According to Hassan et al,[16] who used a decision analysis model, early surveillance colonoscopy performed 1 year following CRCColorectal cancer resection was clinically efficient and cost-effective in terms of cancer detection and prevention of cancer-specific death.[16] Compared with 'no early colonoscopy' following surgery, the number of 1-year colonoscopies required to find one CRCColorectal cancer was 143 and the number needed to prevent one CRCColorectal cancer-related death was 926. In a 2007 analysis of 1002 operated CRCColorectal cancer patients, Rulyak et al[17] concluded that surveillance colonoscopy within one year of surgery was warranted because (i) 9 of the 20 metachronous cancers detected during the study period were found within 18 months of surgery and (ii) the rate of metachronous advanced neoplasia was significantly lower if colonoscopy was performed within 18 months of surgery (6.9 %) than if colonoscopy was delayed for 3 years or more (15.5 %).

In a 2009 study from China, Wang et al compared 'intensive colonoscopic surveillance' (3-monthly colonoscopy for the first year after surgery, then 6-monthly for the following 2 years and annually thereafter) with 'routine colonoscopic surveillance' (at 6, 30 and 60 months after surgery).[18] In the intensive surveillance group, one metachronous cancer was detected in the second year of surveillance, one in the fourth year and the third more than 5 years after initial surgery. In the routine surveillance group, no metachronous cancers were found at 6 months, four were found at 30 months, one was found at 5 years and one was found thereafter. The authors concluded that the routine schedule of surveillance was acceptable, with follow-up colonoscopy at one and two years after surgery and then 3 to 5 years thereafter.

Thus, while not all of the published evidence is in agreement, most studies demonstrate a significant incidence of metachronous cancers, advanced adenomas and other types of polyps after curative resection for CRCColorectal cancer. In many studies, a high proportion of the metachronous neoplasia was detected within the first 2 years after surgery.

Careful, high-quality colonoscopy at 12 months after surgery would be expected to detect the vast majority of metachronous neoplasia. In turn, this should improve survival in patients operated on for CRCColorectal cancer, by finding second cancers at a stage early enough to be cured by re-operation, and by removing metachronous adenomas while still benign. As a result, the weight of evidence from the literature would seem to support performing the initial postoperative surveillance colonoscopy at an interval of 1 year. If this examination does not reveal a metachronous cancer, the intervals between subsequent colonoscopies should probably be 3 and then 5 years, depending on the number, size and histologic type of polyps (if any) removed (see Colonoscopic surveillance after polypectomy).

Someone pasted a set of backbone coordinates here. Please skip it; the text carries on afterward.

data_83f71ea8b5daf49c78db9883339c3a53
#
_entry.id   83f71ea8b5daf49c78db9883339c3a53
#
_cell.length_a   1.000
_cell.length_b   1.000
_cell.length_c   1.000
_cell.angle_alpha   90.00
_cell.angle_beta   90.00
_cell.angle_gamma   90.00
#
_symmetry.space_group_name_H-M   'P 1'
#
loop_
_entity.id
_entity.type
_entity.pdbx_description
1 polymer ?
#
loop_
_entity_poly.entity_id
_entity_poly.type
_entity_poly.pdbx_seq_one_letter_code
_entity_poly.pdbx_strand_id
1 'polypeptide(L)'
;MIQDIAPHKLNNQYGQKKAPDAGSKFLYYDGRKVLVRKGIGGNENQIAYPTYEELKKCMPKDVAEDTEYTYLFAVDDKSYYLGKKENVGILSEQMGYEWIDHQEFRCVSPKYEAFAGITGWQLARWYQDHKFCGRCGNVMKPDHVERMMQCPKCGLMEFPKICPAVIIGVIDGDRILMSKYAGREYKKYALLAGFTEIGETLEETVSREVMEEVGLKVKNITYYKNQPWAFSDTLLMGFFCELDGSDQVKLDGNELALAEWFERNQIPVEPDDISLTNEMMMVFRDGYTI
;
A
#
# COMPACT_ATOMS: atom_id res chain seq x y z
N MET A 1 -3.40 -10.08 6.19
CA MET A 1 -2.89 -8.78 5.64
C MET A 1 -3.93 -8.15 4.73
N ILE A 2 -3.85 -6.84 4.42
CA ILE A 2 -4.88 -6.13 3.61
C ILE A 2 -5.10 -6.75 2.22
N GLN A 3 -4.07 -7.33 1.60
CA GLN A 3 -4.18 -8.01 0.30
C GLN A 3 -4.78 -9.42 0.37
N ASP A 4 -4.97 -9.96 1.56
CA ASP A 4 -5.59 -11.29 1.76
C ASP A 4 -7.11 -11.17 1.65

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Overview of additional evidence (non-systematic review relevant literature)

The US guidelines for colonoscopy surveillance after cancer resection referenced in the last clinical practice guidelines[19] have since been updated to include additional data from 2005 to 2015.[20] The literature was summarised with regard to metachronous cancer development. Reporting pooled data from over 15,000 patients, 253 (1.6%) metachronous cancers were detected, 30% of these within 2 years of the index malignancy. While it could be argued that second cancers found so soon after surgery were in many instances missed synchronous (rather than metachronous) lesions, the importance of detecting them remains undiminished. Thus, the US Guidelines’ re-iterated previous recommendations to perform post-operative colonoscopy at an interval of 1 year (with subsequent colonoscopies after an interval of 3 years and then 5 years, if all surveillance examinations were normal).

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Evidence summary and recommendations

Evidence summary Level References
Follow-up colonoscopy reduces the mortality rate of patients after colorectal cancer (CRCColorectal cancer) resection. Most studies demonstrate a significant incidence of metachronous cancers, advanced adenomas and other types of polyps after curative resection for CRCColorectal cancer. II, III-2, III-3 [15], [17], [2], [4], [21], [22], [23], [24], [25], [3], [13], [16], [18]
In many studies, a high proportion of the metachronous neoplasia occurred within the first 2 years after surgery. III-3 [26]
Evidence-based recommendationA recommendation formulated after a systematic review of the evidence, indicating supporting references.Question mark transparent.png Grade
ColonoscopyAn examination of the large bowel using a camera on a flexible tube, which is passed through the anus. should be performed 1 year after the resection of a sporadic cancer, unless a complete postoperative colonoscopy has been performed sooner.

Recommendation unchanged from 2011 edition of clinical practice guidelines for surveillance colonoscopy.

C
Evidence-based recommendationA recommendation formulated after a systematic review of the evidence, indicating supporting references.Question mark transparent.png Grade
If the perioperative colonoscopy or the colonoscopy performed at 1 year reveals advanced adenoma, then the interval before the next colonoscopy should be guided by recommended surveillance intervals according to polyp features.

Recommendation unchanged from 2011 edition of clinical practice guidelines for surveillance colonoscopy.

C
Evidence-based recommendationA recommendation formulated after a systematic review of the evidence, indicating supporting references.Question mark transparent.png Grade